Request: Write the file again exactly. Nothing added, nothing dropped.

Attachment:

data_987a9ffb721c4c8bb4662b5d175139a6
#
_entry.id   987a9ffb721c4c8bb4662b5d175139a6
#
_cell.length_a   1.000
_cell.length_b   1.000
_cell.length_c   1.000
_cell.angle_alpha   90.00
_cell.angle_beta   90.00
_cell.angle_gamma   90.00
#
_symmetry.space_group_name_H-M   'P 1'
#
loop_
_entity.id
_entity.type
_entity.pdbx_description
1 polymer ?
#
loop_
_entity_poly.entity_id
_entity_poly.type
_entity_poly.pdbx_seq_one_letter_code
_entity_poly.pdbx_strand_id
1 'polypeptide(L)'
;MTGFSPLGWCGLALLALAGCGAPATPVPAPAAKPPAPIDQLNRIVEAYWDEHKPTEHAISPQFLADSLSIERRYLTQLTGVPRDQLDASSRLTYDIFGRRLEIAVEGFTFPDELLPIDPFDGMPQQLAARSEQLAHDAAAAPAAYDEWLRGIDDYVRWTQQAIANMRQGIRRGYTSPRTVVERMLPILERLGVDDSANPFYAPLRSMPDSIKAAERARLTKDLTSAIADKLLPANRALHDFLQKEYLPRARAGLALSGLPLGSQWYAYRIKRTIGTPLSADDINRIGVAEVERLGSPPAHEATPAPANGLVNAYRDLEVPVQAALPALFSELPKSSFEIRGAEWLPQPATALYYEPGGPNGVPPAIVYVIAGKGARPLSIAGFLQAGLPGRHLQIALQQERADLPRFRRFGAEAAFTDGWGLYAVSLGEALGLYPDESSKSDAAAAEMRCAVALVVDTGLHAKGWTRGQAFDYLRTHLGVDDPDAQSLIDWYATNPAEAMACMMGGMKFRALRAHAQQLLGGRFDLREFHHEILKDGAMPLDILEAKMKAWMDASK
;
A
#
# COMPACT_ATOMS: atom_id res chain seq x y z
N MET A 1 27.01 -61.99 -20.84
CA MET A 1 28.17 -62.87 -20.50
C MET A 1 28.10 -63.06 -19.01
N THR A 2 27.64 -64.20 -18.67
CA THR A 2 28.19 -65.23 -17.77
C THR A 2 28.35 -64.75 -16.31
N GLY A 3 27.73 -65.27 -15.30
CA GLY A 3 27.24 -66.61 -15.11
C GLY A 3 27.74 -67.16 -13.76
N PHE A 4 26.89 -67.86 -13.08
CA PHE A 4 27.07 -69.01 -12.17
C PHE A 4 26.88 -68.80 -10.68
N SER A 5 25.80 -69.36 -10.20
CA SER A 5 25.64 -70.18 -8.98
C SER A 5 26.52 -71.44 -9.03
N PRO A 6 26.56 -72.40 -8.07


data_987a9ffb721c4c8bb4662b5d175139a6
#
_entry.id   987a9ffb721c4c8bb4662b5d175139a6
#
_cell.length_a   1.000
_cell.length_b   1.000
_cell.length_c   1.000
_cell.angle_alpha   90.00
_cell.angle_beta   90.00
_cell.angle_gamma   90.00
#
_symmetry.space_group_name_H-M   'P 1'
#
loop_
_entity.id
_entity.type
_entity.pdbx_description
1 polymer ?
#
loop_
_entity_poly.entity_id
_entity_poly.type
_entity_poly.pdbx_seq_one_letter_code
_entity_poly.pdbx_strand_id
1 'polypeptide(L)'
;MTGFSPLGWCGLALLALAGCGAPATPVPAPAAKPPAPIDQLNRIVEAYWDEHKPTEHAISPQFLADSLSIERRYLTQLTGVPRDQLDASSRLTYDIFGRRLEIAVEGFTFPDELLPIDPFDGMPQQLAARSEQLAHDAAAAPAAYDEWLRGIDDYVRWTQQAIANMRQGIRRGYTSPRTVVERMLPILERLGVDDSANPFYAPLRSMPDSIKAAERARLTKDLTSAIADKLLPANRALHDFLQKEYLPRARAGLALSGLPLGSQWYAYRIKRTIGTPLSADDINRIGVAEVERLGSPPAHEATPAPANGLVNAYRDLEVPVQAALPALFSELPKSSFEIRGAEWLPQPATALYYEPGGPNGVPPAIVYVIAGKGARPLSIAGFLQAGLPGRHLQIALQQERADLPRFRRFGAEAAFTDGWGLYAVSLGEALGLYPDESSKSDAAAAEMRCAVALVVDTGLHAKGWTRGQAFDYLRTHLGVDDPDAQSLIDWYATNPAEAMACMMGGMKFRALRAHAQQLLGGRFDLREFHHEILKDGAMPLDILEAKMKAWMDASK
;
A
#
# COMPACT_ATOMS: atom_id res chain seq x y z
N MET A 1 27.01 -61.99 -20.84
CA MET A 1 28.17 -62.87 -20.50
C MET A 1 28.10 -63.06 -19.01
N THR A 2 27.64 -64.20 -18.67
CA THR A 2 28.19 -65.23 -17.77
C THR A 2 28.35 -64.75 -16.31
N GLY A 3 27.73 -65.27 -15.30
CA GLY A 3 27.24 -66.61 -15.11
C GLY A 3 27.74 -67.16 -13.76
N PHE A 4 26.89 -67.86 -13.08
CA PHE A 4 27.07 -69.01 -12.17
C PHE A 4 26.88 -68.80 -10.68
N SER A 5 25.80 -69.36 -10.20
CA SER A 5 25.64 -70.18 -8.98
C SER A 5 26.52 -71.44 -9.03
N PRO A 6 26.56 -72.40 -8.07